World Trade Organization
The Administration has continued and enhanced its efforts to address environmental objectives through multilateral, regional, and bilateral trade initiatives.
Multilatterally, the United States has been a global leader in seeking to discipline harmful fisheries subsidies and to eliminate barriers to trade in environmental technologies and services, including clean energy technologies, through the World Trade Organization (WTO) as part of the Doha Development Agenda (DDA) round of negotiations.
The Doha Round Environment Mandates: WTO Firsts
High levels of overcapacity and over fishing worldwide are a problem of global concern - too many boats chasing too few fish.
It is generally agreed that high levels of government subsidies worldwide contribute significantly to the problem. The fisheries subsidies negotiations thus offer the WTO an historic opportunity to contribute to solutions that benefit trade, the environment and sustainable development.
With strong U.S. support, WTO Members are negotiating an agreement to "clarify and improve WTO disciplines on fisheries subsidies, taking into account the importance of this sector to developing countries." (Doha Ministerial Declaration, paragraph 28)
This is the first time that environmental considerations -- in addition to trade concerns -- have led to the launch of a trade negotiation.
At the Hong Kong Ministerial meeting in December 2005, Ministers further noted the broad agreement that new disciplines should include "the prohibition of certain forms of fisheries subsidies that contribute to overcapacity and over-fishing" (Hong Kong Ministerial Declaration, Annex D, paragraph 9)
In the WTO Rules Negotiating Group, the United States is a leader in pressing for stronger fisheries subsidies rules, including through a prohibition of the most harmful subsidies.
In 2007, the U.S. contributed a detailed proposal for text of a fisheries subsidies agreement, many elements of which are reflected in a November 2007 text issued by the Chair of the Rules Negotiating Group.
In August of 2008, the United States, with Australia and New Zealand, submitted an paper providing an overview re-affirming their commitment to a high level of ambition in the negotiations.
In December 2008, the Chair issued a "roadmap" to guide further fisheries subsidies discussions.
US Overview Paper on Fisheries Subsidies with (Australia and New Zealand)
Committee on Trade and Environment (Special Session)
The 2001 WTO Ministerial Conference at Doha resulted in first ever mandates that promote both trade and environment objectives. A "Special Session" of the Committee on Trade and Environment (CTESS) was established and charged with negotiations, without prejudging their outcome, in three areas:
Relationships between existing WTO rules and specific trade obligations (STOs) set out in Multilateral Environmental Agreements (MEAs) (with the negotiations limited to the applicability of existing WTO rules among parties to such MEAs and without prejudice to the WTO rights of Members that are not parties to the MEAs in question);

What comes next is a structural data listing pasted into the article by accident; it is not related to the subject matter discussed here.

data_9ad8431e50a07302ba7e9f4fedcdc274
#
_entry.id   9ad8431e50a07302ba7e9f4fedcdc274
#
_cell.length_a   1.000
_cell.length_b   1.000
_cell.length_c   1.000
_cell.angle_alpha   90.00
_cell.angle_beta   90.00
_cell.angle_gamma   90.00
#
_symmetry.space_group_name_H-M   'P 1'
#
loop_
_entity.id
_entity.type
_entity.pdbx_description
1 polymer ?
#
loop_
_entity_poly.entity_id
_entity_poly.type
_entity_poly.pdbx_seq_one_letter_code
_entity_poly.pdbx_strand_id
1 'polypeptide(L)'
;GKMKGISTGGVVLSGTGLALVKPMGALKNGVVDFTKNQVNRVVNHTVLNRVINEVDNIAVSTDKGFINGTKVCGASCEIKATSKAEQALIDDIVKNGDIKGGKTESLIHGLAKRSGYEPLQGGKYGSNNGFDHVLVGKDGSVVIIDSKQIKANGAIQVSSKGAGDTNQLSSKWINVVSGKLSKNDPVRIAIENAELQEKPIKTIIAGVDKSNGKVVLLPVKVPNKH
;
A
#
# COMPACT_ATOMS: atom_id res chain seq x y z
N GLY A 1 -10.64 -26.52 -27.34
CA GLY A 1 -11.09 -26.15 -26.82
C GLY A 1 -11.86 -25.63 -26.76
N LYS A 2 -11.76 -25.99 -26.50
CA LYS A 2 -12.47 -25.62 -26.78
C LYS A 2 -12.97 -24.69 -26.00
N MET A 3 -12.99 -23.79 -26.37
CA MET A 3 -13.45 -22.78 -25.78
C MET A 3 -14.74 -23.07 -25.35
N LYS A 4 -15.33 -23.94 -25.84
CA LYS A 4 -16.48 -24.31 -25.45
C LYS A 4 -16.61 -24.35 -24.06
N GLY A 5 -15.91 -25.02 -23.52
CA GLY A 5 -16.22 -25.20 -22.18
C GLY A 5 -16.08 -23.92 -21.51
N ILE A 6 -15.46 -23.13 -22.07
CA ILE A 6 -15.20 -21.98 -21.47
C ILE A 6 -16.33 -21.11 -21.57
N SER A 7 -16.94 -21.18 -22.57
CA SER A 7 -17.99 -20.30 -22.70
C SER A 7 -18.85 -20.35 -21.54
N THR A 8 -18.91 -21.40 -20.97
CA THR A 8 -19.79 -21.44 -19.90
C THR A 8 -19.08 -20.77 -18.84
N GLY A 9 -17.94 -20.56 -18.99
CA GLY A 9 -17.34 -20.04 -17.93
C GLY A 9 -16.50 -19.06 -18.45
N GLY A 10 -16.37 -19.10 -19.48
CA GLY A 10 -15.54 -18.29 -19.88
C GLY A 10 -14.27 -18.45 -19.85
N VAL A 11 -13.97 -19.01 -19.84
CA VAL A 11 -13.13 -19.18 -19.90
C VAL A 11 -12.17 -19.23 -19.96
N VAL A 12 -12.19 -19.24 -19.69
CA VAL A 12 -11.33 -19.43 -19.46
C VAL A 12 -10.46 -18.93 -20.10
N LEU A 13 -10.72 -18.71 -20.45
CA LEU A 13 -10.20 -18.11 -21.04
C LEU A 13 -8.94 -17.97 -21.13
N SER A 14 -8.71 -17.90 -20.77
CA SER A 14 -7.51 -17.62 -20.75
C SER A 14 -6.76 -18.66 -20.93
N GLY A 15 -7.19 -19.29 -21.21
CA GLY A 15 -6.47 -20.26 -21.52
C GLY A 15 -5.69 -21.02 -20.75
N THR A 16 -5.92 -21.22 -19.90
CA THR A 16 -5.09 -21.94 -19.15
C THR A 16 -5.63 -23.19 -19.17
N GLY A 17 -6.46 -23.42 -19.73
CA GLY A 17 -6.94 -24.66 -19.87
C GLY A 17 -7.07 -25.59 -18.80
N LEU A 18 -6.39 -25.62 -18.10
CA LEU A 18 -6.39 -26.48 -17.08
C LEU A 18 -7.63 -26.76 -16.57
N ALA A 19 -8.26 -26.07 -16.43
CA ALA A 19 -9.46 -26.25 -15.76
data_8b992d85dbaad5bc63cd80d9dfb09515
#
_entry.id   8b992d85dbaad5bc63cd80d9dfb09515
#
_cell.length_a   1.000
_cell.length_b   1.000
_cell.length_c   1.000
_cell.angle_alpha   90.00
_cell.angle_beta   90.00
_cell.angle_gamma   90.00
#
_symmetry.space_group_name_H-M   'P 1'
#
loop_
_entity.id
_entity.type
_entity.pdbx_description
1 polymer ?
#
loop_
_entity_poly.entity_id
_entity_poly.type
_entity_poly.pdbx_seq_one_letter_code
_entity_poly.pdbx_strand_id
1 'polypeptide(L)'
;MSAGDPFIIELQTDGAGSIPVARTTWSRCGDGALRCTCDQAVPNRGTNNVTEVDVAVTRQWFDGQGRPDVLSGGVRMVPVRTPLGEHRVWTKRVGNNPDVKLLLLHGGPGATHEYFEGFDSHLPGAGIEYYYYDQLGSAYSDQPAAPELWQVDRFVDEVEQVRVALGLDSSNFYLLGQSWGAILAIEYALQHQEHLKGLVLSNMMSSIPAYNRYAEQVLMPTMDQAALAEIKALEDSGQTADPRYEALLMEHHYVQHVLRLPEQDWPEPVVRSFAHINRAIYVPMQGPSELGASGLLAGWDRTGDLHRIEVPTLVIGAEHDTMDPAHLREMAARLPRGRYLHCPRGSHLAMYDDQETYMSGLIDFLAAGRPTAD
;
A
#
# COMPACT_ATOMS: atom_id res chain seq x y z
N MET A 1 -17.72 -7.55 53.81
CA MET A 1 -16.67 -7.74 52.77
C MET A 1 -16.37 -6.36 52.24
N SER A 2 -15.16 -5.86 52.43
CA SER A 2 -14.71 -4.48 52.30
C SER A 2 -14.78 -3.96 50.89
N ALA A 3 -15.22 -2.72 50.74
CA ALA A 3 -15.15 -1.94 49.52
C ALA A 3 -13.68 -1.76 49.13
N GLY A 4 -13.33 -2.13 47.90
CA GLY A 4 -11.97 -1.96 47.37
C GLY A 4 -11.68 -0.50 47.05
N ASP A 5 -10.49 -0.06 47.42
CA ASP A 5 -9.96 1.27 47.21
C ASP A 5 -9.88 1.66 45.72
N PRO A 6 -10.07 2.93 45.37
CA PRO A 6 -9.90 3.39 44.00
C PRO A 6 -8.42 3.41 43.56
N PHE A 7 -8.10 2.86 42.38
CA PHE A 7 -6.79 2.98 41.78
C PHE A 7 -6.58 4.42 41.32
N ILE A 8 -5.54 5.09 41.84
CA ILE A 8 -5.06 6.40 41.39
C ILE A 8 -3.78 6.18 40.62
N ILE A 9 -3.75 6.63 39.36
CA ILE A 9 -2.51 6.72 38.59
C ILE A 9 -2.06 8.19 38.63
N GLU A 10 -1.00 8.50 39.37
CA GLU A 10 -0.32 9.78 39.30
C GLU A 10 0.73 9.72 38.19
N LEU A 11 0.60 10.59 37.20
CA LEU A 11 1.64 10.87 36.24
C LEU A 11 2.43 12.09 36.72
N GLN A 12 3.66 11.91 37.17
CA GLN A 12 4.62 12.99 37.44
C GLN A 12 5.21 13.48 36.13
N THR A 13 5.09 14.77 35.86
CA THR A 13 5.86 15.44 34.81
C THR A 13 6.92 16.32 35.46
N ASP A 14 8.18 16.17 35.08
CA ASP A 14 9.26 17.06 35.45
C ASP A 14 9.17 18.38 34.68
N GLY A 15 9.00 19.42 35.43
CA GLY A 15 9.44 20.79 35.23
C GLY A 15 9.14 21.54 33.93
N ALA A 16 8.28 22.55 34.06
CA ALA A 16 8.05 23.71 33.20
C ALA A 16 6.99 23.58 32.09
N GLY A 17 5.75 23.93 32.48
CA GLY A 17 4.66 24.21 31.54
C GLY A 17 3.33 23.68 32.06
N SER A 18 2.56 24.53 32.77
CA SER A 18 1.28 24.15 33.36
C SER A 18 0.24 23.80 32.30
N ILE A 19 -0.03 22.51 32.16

Procedures for regular information exchange between MEA secretariats and relevant WTO committees, and the criteria for granting observer status; and
The reduction or, as appropriate, elimination of tariff and non-tariff barriers to trade in environmental goods and services.
The United States is active on all aspects of the CTESS's trade and environment negotiating agenda. In particular, the United States is a leading advocate for liberalization of trade in environmental goods and services, including through a joint proposal with the European Communities that lays the groundwork for an innovative new agreement on environmental goods and services (EGSA) and action to eliminate trade barriers to climate-friendly technologies and services.
The United States believes that increased market access for environmental goods and services is an effective means to enhance access to environmental technologies around the world and has continued to advance pragmatic ideas for product coverage and modalities in negotiations on environmental goods.
WTO Committee on Trade and Environment
The WTO Committee on Trade and Environment (CTE) was created by the WTO General Council on January 31, 1995, pursuant to the Marrakesh Ministerial Decision on Trade and Environment.
Since then, the CTE has discussed many important issues, with a focus on those identified in the Doha Declaration. These issues include:
Market access associated with environmental measures [sub-paragraph 32(i)];
Trade Related Intellectual Property Rights (TRIPS) Agreement and the environment [sub-paragraph 32(ii)]; labeling for environmental purposes [sub-paragraph 32(iii)];
Capacity-building and environmental reviews (paragraph 33); and discussion of the environmental aspects of the Doha negotiations (paragraph 51).
These issues identified in the Doha Declaration are separate from those that are subject to specific negotiating mandates are being taken up by the Committee on Trade and Environment Special Session (CTESS). With respect to the Doha round trade and environment agenda that does not specifically involve negotiations, the United States plays an active role, particularly through emphasizing the importance of capacity-building.
This work includes discussions in the CTE Regular Session with respect to the environmental implications of all areas under negotiation in the Doha round.